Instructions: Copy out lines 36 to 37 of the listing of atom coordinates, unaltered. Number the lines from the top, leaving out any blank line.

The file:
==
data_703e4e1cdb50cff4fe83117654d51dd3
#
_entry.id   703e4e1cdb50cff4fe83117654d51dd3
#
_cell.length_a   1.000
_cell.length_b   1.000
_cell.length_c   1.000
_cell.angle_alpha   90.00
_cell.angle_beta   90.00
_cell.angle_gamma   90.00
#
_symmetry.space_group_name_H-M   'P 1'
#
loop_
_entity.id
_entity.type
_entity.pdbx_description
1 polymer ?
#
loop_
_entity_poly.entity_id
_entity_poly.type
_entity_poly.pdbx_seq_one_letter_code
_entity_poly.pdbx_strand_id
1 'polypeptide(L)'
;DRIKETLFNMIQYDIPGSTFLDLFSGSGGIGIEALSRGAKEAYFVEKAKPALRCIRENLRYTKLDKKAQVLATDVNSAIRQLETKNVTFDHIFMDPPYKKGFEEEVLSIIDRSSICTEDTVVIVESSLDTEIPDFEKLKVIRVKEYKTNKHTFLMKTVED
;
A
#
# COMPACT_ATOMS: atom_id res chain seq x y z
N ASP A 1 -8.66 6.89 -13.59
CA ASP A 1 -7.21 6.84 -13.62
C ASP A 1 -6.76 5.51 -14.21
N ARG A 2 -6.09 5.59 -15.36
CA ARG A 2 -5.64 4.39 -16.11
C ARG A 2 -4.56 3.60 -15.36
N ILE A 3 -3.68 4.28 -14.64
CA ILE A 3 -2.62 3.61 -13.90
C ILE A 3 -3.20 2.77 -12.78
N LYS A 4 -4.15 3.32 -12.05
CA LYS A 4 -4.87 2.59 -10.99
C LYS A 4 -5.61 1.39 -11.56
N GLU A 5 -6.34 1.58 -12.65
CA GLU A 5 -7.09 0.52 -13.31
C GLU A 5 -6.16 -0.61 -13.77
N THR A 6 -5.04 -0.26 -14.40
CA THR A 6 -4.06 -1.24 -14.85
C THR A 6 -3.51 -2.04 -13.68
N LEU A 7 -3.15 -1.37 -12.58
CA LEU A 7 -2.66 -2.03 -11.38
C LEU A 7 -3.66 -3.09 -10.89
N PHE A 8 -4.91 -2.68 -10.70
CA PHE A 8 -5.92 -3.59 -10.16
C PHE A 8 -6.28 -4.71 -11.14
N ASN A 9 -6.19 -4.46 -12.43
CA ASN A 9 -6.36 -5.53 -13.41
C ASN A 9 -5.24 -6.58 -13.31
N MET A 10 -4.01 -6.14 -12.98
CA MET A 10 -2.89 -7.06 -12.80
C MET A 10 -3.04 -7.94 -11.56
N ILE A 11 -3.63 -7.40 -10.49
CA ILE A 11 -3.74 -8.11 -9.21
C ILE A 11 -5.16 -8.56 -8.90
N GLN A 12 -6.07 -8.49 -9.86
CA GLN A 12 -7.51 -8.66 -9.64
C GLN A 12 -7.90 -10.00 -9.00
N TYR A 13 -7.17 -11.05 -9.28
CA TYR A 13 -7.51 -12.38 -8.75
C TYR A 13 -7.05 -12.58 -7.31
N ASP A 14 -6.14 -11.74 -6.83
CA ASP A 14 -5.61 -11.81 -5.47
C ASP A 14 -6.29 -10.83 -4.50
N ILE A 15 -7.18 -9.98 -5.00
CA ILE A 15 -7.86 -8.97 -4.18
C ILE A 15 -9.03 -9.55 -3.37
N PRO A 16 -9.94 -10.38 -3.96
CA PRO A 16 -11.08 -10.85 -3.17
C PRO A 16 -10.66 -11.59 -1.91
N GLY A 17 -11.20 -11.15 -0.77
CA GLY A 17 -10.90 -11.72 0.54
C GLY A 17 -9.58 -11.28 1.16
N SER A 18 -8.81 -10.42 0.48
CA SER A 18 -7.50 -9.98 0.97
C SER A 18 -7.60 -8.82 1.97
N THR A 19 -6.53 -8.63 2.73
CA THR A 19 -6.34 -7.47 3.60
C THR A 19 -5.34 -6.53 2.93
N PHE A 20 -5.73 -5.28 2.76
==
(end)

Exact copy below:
C ARG A 2 -4.56 3.60 -15.36
N ILE A 3 -3.68 4.28 -14.64